Warren Buffett on Investing in the Airline Industry

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More than half a century ago, Ben Graham was critical of investing in airline stocks. His pupil Warren Buffett has said the same thing.

In a speech to students at the Kenan-Flagler Business School at the lpehwxv University of North Carolina at Chapel Hill in 1995, Warren stated:

The fella that runs USAir is a wonderful guy, but he just happens to be in an extraordinarily tough business. And the interesting thing is that I had written something for {Benjamin} Graham’s book in the early 70’s about how the airline business was about the toughest business there was.

And the interesting thing is, of course, is that if you go back to the time of Kitty Hawk, net, the airline transport business in the United States has made no money. I mean, just think if you had been down there at Kitty Hawk, and you had saw this guy {Wilbur Wright} go up {in the air}, and all of a sudden this vision hit you that tens of millions of people would be doing this all over the world some day and that it would bring us all closer together and everything, and think my God this is something to be in on.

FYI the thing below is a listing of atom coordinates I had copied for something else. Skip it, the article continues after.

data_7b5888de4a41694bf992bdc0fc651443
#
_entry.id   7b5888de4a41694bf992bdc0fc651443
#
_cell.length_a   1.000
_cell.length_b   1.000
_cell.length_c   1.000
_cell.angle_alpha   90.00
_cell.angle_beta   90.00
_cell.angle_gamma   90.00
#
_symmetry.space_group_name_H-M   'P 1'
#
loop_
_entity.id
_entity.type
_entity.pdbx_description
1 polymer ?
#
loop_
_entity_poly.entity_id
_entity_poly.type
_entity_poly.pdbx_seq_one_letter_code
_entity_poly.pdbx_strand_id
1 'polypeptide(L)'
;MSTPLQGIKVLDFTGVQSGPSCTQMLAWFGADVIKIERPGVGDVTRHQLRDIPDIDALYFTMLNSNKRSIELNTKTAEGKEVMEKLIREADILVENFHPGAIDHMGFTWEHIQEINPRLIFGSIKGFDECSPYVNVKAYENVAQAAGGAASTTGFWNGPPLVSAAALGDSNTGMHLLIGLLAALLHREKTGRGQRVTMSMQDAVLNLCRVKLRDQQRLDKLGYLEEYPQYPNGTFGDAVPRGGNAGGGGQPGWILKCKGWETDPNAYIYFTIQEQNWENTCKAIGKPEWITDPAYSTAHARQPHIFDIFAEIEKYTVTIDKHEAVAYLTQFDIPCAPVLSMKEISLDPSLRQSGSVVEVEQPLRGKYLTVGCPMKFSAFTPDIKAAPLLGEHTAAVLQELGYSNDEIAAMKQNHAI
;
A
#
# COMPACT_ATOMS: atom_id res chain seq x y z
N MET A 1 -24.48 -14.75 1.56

And despite putting in billions and billions and billions of dollars, the net return to owners from being in the entire airline industry, if you owned it all, and if you put up all this money, is less than zero.

If there had been a capitalist down there {at Kitty Hawk the day the Wright brothers made their first flight} the guy should have shot down Wilbur! I mean … {audience laughter}. You know… one small step for mankind, and one huge step backwards for capitalism!

But anyway…. So along comes 1989 and I’ve got a lot of cash. And no one misled me in any way shape or form. And I mean this was 100% my decision {to invest in USAir}. And I put money in it. Seth Scofield, you can’t find a better human being or manager than Seth Scofield, but he is operating with revenues based on market factors and cost that are not based market factors, and that’s a recipe for a lot of trouble.

So I now have this 800 {telephone} number, and if I ever get the urge to buy an airline stock I dial this number. And I say my name is Warren, and I’m an “air-o-holic,” and then this guy talks me down on the other end {of the line}….

High fuel costs have turned the airline industry into a good investment

Paradoxically, high fuel costs have turned the airline industry into a good investment. When oil prices skyrocketed in 2008 to $147 a barrel, the airlines cut capacity, ground flights, develop more-efficient scheduling, and take other steps to offset higher fuel costs. High fuel costs also curtailed the start-up or accelerated the demise of many airlines. Barriers to competition rose. In the past few years, the industry has consolidated and oil prices are lower. Airlines are running their businesses for profitability and not for market share. Airlines have raised fares, unbundled their offerings by charging for bags, extra legroom, and food, while maintaining low capacity growth.

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Posted in Airlines and Airliners Investing and Finance

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